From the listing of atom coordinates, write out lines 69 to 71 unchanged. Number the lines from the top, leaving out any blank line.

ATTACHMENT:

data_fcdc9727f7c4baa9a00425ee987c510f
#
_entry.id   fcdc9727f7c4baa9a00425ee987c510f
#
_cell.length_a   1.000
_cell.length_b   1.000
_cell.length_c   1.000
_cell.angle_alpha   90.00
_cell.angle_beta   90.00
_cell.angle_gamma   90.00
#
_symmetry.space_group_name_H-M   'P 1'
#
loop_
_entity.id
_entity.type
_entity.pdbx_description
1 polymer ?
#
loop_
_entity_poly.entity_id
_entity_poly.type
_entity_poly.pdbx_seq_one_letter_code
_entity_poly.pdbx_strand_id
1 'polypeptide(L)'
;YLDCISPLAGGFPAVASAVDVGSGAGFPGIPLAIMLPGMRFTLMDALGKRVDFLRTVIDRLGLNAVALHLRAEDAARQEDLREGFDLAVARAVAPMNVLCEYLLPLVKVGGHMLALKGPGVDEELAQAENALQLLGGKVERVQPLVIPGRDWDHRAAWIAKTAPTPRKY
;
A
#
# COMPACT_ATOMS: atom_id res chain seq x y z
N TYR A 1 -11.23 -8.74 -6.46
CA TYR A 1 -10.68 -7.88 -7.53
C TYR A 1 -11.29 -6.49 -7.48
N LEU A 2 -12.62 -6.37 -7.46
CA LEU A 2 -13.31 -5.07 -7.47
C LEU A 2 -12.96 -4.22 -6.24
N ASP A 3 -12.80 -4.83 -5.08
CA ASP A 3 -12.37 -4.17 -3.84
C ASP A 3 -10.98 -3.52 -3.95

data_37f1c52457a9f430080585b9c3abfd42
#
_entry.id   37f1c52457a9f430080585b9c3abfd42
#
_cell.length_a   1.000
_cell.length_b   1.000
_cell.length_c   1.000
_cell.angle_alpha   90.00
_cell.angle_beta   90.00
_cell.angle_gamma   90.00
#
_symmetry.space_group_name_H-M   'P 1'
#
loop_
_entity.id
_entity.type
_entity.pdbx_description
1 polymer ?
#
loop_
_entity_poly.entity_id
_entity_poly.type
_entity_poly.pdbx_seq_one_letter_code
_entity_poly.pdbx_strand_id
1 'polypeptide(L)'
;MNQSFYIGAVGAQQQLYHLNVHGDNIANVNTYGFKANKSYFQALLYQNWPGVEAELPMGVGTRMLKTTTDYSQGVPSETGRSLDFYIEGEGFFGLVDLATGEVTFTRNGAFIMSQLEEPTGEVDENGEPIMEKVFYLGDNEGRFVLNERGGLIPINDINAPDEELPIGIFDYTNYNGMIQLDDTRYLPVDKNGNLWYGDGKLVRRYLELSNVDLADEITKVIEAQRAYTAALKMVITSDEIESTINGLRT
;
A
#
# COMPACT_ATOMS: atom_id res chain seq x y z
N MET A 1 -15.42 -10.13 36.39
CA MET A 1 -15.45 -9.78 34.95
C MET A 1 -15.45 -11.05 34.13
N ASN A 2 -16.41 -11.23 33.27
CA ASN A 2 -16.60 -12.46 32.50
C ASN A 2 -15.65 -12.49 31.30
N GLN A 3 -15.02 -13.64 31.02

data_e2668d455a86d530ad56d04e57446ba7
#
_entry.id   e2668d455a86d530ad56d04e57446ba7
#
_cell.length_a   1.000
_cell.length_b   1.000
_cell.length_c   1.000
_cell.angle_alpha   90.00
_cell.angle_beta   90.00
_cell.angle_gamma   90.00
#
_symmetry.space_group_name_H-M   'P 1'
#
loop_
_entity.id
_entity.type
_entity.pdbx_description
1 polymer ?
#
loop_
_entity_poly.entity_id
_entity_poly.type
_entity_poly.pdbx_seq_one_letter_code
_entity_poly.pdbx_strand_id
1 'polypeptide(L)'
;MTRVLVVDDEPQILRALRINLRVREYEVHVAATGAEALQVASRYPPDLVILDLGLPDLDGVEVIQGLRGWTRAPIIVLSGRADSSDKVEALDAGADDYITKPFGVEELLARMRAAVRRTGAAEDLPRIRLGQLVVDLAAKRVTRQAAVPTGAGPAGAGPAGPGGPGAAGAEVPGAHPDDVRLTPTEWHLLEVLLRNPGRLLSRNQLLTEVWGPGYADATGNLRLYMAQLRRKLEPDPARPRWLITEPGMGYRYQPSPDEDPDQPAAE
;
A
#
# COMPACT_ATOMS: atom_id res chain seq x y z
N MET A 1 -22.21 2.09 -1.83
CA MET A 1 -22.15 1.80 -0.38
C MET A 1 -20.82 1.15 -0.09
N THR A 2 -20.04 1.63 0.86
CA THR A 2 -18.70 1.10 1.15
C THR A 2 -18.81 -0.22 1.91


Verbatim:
# COMPACT_ATOMS: atom_id res chain seq x y z
N MET A 1 -15.42 -10.13 36.39
CA MET A 1 -15.45 -9.78 34.95